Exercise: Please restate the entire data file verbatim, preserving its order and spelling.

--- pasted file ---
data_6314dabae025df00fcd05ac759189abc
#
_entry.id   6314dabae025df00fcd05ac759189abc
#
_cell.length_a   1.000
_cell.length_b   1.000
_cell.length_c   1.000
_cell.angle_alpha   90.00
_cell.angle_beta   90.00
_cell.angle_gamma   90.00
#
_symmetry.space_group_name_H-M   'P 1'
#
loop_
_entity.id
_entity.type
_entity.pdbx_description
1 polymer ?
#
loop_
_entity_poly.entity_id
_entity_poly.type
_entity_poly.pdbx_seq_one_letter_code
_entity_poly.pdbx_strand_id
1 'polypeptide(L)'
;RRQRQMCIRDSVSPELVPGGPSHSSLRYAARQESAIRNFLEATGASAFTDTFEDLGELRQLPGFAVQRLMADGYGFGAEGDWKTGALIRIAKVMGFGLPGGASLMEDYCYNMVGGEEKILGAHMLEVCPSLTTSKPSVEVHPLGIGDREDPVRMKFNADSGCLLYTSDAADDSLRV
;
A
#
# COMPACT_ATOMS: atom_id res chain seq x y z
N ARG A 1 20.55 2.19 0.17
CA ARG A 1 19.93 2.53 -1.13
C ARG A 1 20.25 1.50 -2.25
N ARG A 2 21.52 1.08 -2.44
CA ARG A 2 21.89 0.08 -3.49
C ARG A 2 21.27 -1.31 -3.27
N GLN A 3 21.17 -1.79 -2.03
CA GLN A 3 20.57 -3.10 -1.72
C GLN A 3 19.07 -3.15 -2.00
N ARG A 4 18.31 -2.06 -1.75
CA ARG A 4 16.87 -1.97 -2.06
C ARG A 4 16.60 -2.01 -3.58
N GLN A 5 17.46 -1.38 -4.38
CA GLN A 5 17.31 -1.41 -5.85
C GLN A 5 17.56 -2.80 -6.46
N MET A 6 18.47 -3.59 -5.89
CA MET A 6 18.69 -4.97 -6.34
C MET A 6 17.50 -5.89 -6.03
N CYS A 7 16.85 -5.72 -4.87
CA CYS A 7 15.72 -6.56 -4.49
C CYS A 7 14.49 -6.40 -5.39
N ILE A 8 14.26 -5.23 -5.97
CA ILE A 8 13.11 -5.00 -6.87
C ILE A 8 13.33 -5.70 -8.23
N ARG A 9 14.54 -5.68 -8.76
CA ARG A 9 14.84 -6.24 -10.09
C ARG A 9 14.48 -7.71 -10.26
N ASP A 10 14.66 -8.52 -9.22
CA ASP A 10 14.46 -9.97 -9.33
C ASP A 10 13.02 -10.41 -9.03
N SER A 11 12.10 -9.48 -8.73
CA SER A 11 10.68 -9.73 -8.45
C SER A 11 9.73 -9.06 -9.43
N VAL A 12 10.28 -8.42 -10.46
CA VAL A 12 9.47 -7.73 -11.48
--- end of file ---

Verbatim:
data_6314dabae025df00fcd05ac759189abc
#
_entry.id   6314dabae025df00fcd05ac759189abc
#
_cell.length_a   1.000
_cell.length_b   1.000
_cell.length_c   1.000
_cell.angle_alpha   90.00
_cell.angle_beta   90.00
_cell.angle_gamma   90.00
#
_symmetry.space_group_name_H-M   'P 1'
#
loop_
_entity.id
_entity.type
_entity.pdbx_description
1 polymer ?
#
loop_
_entity_poly.entity_id
_entity_poly.type
_entity_poly.pdbx_seq_one_letter_code
_entity_poly.pdbx_strand_id
1 'polypeptide(L)'
;RRQRQMCIRDSVSPELVPGGPSHSSLRYAARQESAIRNFLEATGASAFTDTFEDLGELRQLPGFAVQRLMADGYGFGAEGDWKTGALIRIAKVMGFGLPGGASLMEDYCYNMVGGEEKILGAHMLEVCPSLTTSKPSVEVHPLGIGDREDPVRMKFNADSGCLLYTSDAADDSLRV
;
A
#
# COMPACT_ATOMS: atom_id res chain seq x y z
N ARG A 1 20.55 2.19 0.17
CA ARG A 1 19.93 2.53 -1.13
C ARG A 1 20.25 1.50 -2.25
N ARG A 2 21.52 1.08 -2.44
CA ARG A 2 21.89 0.08 -3.49
C ARG A 2 21.27 -1.31 -3.27
N GLN A 3 21.17 -1.79 -2.03
CA GLN A 3 20.57 -3.10 -1.72
C GLN A 3 19.07 -3.15 -2.00
N ARG A 4 18.31 -2.06 -1.75
CA ARG A 4 16.87 -1.97 -2.06
C ARG A 4 16.60 -2.01 -3.58
N GLN A 5 17.46 -1.38 -4.38
CA GLN A 5 17.31 -1.41 -5.85
C GLN A 5 17.56 -2.80 -6.46
N MET A 6 18.47 -3.59 -5.89
CA MET A 6 18.69 -4.97 -6.34
C MET A 6 17.50 -5.89 -6.03
N CYS A 7 16.85 -5.72 -4.87
CA CYS A 7 15.72 -6.56 -4.49
C CYS A 7 14.49 -6.40 -5.39
N ILE A 8 14.26 -5.23 -5.97
CA ILE A 8 13.11 -5.00 -6.87
C ILE A 8 13.33 -5.70 -8.23
N ARG A 9 14.54 -5.68 -8.76
CA ARG A 9 14.84 -6.24 -10.09
C ARG A 9 14.48 -7.71 -10.26
N ASP A 10 14.66 -8.52 -9.22
CA ASP A 10 14.46 -9.97 -9.33
C ASP A 10 13.02 -10.41 -9.03
N SER A 11 12.10 -9.48 -8.73
CA SER A 11 10.68 -9.73 -8.45
C SER A 11 9.73 -9.06 -9.43
N VAL A 12 10.28 -8.42 -10.46
CA VAL A 12 9.47 -7.73 -11.48